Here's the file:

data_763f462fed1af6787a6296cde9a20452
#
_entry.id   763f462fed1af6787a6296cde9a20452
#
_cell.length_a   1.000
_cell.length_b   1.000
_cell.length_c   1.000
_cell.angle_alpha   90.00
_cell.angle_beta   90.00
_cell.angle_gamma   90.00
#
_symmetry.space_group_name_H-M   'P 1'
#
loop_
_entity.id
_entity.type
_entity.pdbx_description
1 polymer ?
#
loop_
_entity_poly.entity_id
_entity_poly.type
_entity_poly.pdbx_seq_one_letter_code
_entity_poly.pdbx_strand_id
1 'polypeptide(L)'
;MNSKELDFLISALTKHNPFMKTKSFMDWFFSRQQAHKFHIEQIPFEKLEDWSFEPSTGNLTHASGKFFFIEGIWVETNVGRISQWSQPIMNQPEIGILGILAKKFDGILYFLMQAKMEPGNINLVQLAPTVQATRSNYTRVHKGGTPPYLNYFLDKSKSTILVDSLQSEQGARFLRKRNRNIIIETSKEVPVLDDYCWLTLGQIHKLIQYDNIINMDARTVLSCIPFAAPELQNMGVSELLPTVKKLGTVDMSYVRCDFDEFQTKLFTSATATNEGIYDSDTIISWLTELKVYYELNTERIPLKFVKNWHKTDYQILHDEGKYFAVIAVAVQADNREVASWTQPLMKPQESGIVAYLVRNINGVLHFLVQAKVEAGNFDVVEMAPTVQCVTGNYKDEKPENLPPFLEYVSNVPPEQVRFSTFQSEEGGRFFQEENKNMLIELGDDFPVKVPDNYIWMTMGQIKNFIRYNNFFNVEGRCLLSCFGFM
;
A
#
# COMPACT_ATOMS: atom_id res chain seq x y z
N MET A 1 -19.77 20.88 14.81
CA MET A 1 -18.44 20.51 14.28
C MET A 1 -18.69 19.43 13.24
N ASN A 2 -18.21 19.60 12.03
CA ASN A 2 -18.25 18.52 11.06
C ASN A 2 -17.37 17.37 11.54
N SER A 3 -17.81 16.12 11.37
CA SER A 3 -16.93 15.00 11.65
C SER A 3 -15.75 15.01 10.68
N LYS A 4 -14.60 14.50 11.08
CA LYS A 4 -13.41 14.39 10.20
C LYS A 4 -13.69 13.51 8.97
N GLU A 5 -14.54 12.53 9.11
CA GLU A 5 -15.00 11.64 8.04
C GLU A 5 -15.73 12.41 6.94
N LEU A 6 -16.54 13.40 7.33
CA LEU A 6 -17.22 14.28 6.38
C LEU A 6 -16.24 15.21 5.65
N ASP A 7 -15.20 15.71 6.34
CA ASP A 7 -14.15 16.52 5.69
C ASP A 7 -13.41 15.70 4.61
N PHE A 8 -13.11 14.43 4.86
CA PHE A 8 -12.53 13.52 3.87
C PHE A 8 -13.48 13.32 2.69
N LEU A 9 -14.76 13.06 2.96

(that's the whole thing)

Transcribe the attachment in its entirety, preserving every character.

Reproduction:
data_763f462fed1af6787a6296cde9a20452
#
_entry.id   763f462fed1af6787a6296cde9a20452
#
_cell.length_a   1.000
_cell.length_b   1.000
_cell.length_c   1.000
_cell.angle_alpha   90.00
_cell.angle_beta   90.00
_cell.angle_gamma   90.00
#
_symmetry.space_group_name_H-M   'P 1'
#
loop_
_entity.id
_entity.type
_entity.pdbx_description
1 polymer ?
#
loop_
_entity_poly.entity_id
_entity_poly.type
_entity_poly.pdbx_seq_one_letter_code
_entity_poly.pdbx_strand_id
1 'polypeptide(L)'
;MNSKELDFLISALTKHNPFMKTKSFMDWFFSRQQAHKFHIEQIPFEKLEDWSFEPSTGNLTHASGKFFFIEGIWVETNVGRISQWSQPIMNQPEIGILGILAKKFDGILYFLMQAKMEPGNINLVQLAPTVQATRSNYTRVHKGGTPPYLNYFLDKSKSTILVDSLQSEQGARFLRKRNRNIIIETSKEVPVLDDYCWLTLGQIHKLIQYDNIINMDARTVLSCIPFAAPELQNMGVSELLPTVKKLGTVDMSYVRCDFDEFQTKLFTSATATNEGIYDSDTIISWLTELKVYYELNTERIPLKFVKNWHKTDYQILHDEGKYFAVIAVAVQADNREVASWTQPLMKPQESGIVAYLVRNINGVLHFLVQAKVEAGNFDVVEMAPTVQCVTGNYKDEKPENLPPFLEYVSNVPPEQVRFSTFQSEEGGRFFQEENKNMLIELGDDFPVKVPDNYIWMTMGQIKNFIRYNNFFNVEGRCLLSCFGFM
;
A
#
# COMPACT_ATOMS: atom_id res chain seq x y z
N MET A 1 -19.77 20.88 14.81
CA MET A 1 -18.44 20.51 14.28
C MET A 1 -18.69 19.43 13.24
N ASN A 2 -18.21 19.60 12.03
CA ASN A 2 -18.25 18.52 11.06
C ASN A 2 -17.37 17.37 11.54
N SER A 3 -17.81 16.12 11.37
CA SER A 3 -16.93 15.00 11.65
C SER A 3 -15.75 15.01 10.68
N LYS A 4 -14.60 14.50 11.08
CA LYS A 4 -13.41 14.39 10.20
C LYS A 4 -13.69 13.51 8.97
N GLU A 5 -14.54 12.53 9.11
CA GLU A 5 -15.00 11.64 8.04
C GLU A 5 -15.73 12.41 6.94
N LEU A 6 -16.54 13.40 7.33
CA LEU A 6 -17.22 14.28 6.38
C LEU A 6 -16.24 15.21 5.65
N ASP A 7 -15.20 15.71 6.34
CA ASP A 7 -14.15 16.52 5.69
C ASP A 7 -13.41 15.70 4.61
N PHE A 8 -13.11 14.43 4.86
CA PHE A 8 -12.53 13.52 3.87
C PHE A 8 -13.48 13.32 2.69
N LEU A 9 -14.76 13.06 2.96